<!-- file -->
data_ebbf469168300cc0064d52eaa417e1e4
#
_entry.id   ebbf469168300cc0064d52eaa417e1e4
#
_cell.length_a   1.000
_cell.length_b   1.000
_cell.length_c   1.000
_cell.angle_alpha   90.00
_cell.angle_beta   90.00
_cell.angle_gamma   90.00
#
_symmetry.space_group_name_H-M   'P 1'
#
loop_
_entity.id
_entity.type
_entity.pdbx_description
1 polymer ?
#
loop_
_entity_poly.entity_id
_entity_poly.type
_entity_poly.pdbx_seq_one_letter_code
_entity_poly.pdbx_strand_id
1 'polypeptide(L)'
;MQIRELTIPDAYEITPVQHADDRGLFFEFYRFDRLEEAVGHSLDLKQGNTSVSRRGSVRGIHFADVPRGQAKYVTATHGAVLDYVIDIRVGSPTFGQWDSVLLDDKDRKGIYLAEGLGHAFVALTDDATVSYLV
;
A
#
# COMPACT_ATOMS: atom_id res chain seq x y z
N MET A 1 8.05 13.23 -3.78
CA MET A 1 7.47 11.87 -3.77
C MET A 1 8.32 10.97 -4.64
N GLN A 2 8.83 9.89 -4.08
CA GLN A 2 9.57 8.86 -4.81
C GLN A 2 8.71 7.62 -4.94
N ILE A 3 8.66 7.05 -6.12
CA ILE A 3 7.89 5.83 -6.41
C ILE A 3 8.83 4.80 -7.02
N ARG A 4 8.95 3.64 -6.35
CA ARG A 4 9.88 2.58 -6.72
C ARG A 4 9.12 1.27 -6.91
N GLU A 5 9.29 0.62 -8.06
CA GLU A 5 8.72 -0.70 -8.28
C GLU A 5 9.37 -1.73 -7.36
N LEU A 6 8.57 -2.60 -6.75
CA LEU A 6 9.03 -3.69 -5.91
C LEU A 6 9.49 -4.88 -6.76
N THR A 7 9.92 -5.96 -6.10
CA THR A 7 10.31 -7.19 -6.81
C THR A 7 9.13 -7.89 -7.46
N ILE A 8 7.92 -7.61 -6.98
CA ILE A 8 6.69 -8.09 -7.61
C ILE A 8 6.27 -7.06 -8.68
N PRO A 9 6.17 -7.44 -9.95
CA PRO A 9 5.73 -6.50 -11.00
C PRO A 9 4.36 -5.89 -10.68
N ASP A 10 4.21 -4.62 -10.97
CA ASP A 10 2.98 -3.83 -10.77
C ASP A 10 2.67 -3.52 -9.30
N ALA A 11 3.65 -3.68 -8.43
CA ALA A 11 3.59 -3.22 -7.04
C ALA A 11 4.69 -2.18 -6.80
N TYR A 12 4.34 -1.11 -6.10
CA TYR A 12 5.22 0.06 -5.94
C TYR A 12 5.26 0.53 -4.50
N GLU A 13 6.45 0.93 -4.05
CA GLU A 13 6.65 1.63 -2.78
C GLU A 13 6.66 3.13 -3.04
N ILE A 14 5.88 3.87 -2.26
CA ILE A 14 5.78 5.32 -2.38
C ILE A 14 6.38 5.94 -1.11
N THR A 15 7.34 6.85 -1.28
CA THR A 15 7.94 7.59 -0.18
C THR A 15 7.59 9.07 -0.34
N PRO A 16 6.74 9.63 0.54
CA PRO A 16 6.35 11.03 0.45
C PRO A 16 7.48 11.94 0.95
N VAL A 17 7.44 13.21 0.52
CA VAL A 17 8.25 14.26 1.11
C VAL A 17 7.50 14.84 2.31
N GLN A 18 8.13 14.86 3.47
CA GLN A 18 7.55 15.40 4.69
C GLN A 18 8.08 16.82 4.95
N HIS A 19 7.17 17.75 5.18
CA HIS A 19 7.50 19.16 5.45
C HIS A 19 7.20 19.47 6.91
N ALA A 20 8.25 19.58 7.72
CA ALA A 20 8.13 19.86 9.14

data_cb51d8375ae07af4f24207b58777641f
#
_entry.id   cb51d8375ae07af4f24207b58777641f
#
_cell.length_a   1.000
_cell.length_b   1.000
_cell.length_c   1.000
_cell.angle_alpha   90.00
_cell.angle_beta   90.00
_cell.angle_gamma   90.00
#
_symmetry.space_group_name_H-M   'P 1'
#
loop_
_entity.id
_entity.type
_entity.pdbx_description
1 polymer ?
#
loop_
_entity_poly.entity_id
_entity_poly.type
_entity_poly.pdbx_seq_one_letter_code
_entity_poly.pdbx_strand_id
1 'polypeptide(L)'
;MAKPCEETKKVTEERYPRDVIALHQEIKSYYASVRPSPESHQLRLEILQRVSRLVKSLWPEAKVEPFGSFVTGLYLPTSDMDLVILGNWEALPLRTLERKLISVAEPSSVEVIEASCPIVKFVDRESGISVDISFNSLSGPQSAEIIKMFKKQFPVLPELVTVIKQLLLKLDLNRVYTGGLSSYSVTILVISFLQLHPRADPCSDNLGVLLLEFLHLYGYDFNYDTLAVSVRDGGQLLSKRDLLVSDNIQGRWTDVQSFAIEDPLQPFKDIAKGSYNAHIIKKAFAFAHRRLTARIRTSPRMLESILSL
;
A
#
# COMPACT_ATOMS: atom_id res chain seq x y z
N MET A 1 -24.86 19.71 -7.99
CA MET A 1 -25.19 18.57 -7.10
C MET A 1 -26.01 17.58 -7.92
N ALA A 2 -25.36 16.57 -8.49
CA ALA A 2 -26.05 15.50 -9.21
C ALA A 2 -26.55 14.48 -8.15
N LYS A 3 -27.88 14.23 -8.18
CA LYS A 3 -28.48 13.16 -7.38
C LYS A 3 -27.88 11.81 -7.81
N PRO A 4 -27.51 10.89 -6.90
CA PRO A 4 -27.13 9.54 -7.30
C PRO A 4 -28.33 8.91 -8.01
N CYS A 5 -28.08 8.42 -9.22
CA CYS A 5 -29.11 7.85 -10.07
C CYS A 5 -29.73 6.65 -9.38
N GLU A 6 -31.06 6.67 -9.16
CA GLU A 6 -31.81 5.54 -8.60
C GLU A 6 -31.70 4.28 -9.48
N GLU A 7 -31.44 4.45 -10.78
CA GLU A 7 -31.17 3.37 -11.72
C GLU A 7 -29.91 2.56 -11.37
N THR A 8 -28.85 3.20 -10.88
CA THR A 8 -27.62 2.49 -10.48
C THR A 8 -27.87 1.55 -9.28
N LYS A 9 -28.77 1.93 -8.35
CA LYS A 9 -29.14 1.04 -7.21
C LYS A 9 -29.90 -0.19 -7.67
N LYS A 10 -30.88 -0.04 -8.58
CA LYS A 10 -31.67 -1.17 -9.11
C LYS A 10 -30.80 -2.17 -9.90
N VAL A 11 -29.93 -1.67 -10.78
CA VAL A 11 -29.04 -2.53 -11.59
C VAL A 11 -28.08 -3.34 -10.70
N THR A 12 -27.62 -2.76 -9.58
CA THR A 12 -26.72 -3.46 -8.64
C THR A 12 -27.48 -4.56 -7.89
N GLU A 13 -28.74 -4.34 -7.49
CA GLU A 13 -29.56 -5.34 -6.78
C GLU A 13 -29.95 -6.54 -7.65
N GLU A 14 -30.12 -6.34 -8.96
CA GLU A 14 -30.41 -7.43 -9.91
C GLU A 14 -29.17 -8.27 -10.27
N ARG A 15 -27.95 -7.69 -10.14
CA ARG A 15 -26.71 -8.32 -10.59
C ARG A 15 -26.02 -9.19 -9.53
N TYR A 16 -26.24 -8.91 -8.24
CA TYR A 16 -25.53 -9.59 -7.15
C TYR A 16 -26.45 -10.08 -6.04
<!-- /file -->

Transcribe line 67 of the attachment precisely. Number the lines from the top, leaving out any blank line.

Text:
N GLU A 13 6.45 0.93 -4.05